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Islamic writer did not mean to condone Rushdie death threat

In an earlier letter I explained why Muslims are offended by Salman Rushdie's novel The Satanic Verses ["Satanic Verses is libel against Islam," Feb. 28]. I did not condone the use or threat of violence nor did I ever imply it. I wrote strictly about the Islamic stance on the book's contents and about nothing else. I tried to show that, in the Muslim world, the book in and of itself has been and continues to be the central issue of the controversy.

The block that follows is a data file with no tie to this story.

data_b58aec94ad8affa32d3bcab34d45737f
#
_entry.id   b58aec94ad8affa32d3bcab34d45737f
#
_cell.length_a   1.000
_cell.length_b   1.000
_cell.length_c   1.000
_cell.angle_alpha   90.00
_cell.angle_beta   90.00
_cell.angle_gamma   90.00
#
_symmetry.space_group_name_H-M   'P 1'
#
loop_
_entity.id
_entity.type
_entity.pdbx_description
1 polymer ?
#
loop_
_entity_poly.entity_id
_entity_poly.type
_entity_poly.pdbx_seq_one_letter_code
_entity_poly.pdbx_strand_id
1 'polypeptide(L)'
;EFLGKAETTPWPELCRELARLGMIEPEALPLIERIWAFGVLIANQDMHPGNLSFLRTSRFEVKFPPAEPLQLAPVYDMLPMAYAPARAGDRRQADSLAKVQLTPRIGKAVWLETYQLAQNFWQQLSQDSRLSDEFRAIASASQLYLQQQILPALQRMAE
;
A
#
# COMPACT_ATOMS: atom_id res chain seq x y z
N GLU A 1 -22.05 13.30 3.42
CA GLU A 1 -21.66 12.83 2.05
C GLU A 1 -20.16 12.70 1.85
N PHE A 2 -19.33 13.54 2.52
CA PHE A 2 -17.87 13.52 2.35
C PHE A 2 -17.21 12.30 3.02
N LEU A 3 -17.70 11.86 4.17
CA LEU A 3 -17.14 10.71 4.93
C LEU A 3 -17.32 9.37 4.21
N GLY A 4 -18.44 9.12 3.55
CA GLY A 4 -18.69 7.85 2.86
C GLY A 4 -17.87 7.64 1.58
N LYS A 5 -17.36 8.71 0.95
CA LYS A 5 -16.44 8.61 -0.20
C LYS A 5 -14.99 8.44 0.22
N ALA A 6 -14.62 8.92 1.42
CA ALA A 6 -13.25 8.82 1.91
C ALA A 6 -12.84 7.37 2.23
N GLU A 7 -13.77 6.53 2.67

It is disappointing that some people have called my sincere explanation of Muslim opinion about a misleading book "diatribe," and that others have said "who cares?" More disturbingly, I have also been harassed via the mail.

To those who have inferred otherwise from my statement about justice I say: please don't put words in my mouth. Before making baseless allegations about my intent, try to understand what I have written. Don't just reinforce your blatant prejudices by distorting my words. When Muslims pray to God they pray for whatever He may ordain in His Infinite Wisdom -- divine justice -- nothing more, nothing less. Indeed, it is a grave sin to "dictate" justice to God.

I hope that this will put the unfortunate matter at rest.

Semseddin T"urk"oz G->